A quick glance at the Herzberg chart raises a simple question – who provides what? The answer is that it is the formal organisation that provides the hygiene factors and the individual manager who looks after the motivators. Hence the reason why even with deficient hygiene factors it is still possible for an effective manager to motivate employees to delivery great performance.
A second question is how much does it cost to meet these various needs? The answer is that the hygiene factors cost mega bucks, whereas the motivators are totally free. All they need is the investment of physical, intellectual and emotional energy by the individual manager into getting the motivators to be in a good place, and the superstars in all of us will do the rest.
If you believe that navigating your way around with only a map as your guide is OK, then good luck to you. Our experience suggests that knowledge and understanding of the territory is also rather important!
…high performance is an outcome of good management practices by individual managers – and it’s totally free!
Mirror, mirror on the wall…
So, the bottom line is this. If you want to know why you are not looking at a team of highly motivated superstars, all pulling together, sharing information, solving shared problems and the learning that follows, don’t blame the organisation. The organisation cannot deliver that. Take a walk into the nearest bathroom – they all have one feature in common – and have a look in the mirror. There you will find the cause of all your problems, along with the solution.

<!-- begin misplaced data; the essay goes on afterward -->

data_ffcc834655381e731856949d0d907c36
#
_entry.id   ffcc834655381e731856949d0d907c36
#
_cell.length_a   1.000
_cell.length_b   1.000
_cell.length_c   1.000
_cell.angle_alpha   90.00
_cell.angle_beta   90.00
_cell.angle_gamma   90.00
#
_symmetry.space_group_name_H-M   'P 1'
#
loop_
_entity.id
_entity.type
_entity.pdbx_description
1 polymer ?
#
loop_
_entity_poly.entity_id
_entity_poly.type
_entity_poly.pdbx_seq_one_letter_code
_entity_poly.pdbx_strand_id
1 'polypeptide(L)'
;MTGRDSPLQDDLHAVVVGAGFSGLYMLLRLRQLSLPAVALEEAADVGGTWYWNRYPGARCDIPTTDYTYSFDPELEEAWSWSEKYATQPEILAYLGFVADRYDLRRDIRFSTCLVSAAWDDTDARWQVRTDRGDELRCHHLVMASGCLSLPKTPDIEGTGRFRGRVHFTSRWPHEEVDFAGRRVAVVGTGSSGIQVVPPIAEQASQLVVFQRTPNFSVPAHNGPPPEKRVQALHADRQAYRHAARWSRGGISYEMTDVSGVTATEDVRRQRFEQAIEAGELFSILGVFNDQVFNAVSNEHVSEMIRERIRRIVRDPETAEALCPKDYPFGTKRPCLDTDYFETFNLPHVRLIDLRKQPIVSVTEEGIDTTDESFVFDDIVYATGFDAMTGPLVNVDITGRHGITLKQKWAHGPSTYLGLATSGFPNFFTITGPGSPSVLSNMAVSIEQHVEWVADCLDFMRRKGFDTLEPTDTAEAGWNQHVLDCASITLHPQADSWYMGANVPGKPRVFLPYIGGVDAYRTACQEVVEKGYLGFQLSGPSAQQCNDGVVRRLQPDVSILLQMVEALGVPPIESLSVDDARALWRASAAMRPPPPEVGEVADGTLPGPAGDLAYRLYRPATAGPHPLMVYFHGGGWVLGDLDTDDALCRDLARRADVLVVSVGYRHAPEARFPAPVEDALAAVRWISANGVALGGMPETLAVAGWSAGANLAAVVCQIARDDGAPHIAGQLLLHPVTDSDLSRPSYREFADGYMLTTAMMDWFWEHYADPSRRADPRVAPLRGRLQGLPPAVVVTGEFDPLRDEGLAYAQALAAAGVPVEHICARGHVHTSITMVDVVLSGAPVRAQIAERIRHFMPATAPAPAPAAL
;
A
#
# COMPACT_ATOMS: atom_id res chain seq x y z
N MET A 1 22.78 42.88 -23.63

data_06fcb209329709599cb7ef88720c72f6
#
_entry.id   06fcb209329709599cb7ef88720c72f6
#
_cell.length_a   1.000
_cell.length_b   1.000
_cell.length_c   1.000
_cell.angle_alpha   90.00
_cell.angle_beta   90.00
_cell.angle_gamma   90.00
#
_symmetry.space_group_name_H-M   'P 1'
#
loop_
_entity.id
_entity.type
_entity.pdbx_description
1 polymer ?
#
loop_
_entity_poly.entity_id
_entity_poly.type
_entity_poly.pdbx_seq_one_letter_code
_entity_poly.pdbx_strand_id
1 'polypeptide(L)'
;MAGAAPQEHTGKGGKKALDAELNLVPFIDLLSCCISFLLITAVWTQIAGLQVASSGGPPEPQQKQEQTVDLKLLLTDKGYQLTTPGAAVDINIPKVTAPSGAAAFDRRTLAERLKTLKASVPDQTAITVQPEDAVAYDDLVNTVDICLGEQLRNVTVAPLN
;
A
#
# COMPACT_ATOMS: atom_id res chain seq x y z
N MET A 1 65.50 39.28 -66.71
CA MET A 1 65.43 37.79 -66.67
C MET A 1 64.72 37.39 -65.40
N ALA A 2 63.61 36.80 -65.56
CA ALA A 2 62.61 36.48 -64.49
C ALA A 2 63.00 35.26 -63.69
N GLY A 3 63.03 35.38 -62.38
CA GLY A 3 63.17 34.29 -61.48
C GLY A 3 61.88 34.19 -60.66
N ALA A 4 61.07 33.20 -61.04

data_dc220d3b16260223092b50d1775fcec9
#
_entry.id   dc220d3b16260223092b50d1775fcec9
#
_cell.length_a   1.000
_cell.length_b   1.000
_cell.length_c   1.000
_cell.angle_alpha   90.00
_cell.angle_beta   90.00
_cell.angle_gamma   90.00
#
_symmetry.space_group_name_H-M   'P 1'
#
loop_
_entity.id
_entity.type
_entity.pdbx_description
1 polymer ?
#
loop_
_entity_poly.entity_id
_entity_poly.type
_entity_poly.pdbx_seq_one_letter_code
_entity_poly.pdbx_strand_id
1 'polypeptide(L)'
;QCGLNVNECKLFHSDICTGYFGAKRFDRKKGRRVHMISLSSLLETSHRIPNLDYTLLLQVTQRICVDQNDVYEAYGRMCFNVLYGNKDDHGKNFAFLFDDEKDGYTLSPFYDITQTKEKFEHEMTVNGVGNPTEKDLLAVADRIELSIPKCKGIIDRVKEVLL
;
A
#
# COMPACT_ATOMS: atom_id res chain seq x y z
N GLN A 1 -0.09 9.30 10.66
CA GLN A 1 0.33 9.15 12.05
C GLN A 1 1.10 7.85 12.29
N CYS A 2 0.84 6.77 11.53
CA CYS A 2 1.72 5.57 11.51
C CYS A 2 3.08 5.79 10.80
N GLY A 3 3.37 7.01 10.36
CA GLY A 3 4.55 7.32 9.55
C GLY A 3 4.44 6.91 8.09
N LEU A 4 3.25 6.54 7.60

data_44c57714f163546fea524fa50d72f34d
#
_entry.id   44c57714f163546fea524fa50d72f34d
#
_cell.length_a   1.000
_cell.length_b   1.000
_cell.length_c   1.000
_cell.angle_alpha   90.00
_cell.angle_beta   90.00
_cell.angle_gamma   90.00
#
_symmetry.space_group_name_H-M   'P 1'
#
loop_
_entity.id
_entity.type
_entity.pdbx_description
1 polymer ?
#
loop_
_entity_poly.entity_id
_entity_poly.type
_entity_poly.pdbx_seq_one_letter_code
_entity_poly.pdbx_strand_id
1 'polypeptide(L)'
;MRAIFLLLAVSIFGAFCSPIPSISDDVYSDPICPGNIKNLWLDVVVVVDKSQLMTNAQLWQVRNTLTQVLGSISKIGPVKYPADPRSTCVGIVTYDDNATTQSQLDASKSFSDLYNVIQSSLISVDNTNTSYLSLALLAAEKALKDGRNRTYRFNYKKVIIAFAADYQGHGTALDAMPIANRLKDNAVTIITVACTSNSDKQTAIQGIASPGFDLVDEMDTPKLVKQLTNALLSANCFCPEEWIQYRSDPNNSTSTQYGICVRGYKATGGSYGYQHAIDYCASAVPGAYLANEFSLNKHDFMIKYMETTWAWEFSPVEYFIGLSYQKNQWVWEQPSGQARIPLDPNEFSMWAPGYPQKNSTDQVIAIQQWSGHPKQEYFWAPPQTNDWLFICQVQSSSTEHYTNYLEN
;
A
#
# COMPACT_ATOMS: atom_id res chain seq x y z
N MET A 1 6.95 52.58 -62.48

The fact of the matter is that high performance is an outcome of good management practices by individual managers – and it’s totally free! Moreover, the effect is long-lasting since it is a change that feeds on itself.
No excuses – no budget required!
So no budget needed and a positive outcome for the business, its people, its customers and suppliers, and its local partners. So why has the Herzberg approach not been adopted more widely? And, especially now with the current focus on employee engagement, linked to ever better performance?
In the first instance, many people have not stumbled across the Herzberg stuff. In the second is that nasty personal accountability stuff implied by the ‘bathroom mirror’ test. Unless the managers in question acknowledge that they are part of the problem there is no way forward. If there are performance problems, and the managers actions are making a difference, then they must be part of the problem. If their actions are not making a difference, then they are part of the problem, by definition.
Then there is that physical, intellectual and emotional energy required to be invested in the organisation’s people, including the building of all-round trust. And which can only come from individual managers.
So, how to get started?
The answer lies in the Herzberg model itself. Check the entries for ‘Responsibility’, ‘Involvement’ and Personal Growth’. Use these as the point of entry into the local system. Go ask the people what needs to change to give them greater feedback ‘above the line’. Including changes in management practices. Run with whatever they come up with to get a process of never-ending experimentation and learning started. Once through the pain barrier of getting started, it’s all great fun, for everyone. What ever you do, make sure you are working “in the territory” not “on the map”
Sounds like better employee experience and better performance – at the same time – and it’s all for free!
Denis Bourne is a Co-founder of VitalOrg and has been helping courageous and curious folk bring greater autonomy to their organisations for over 40 years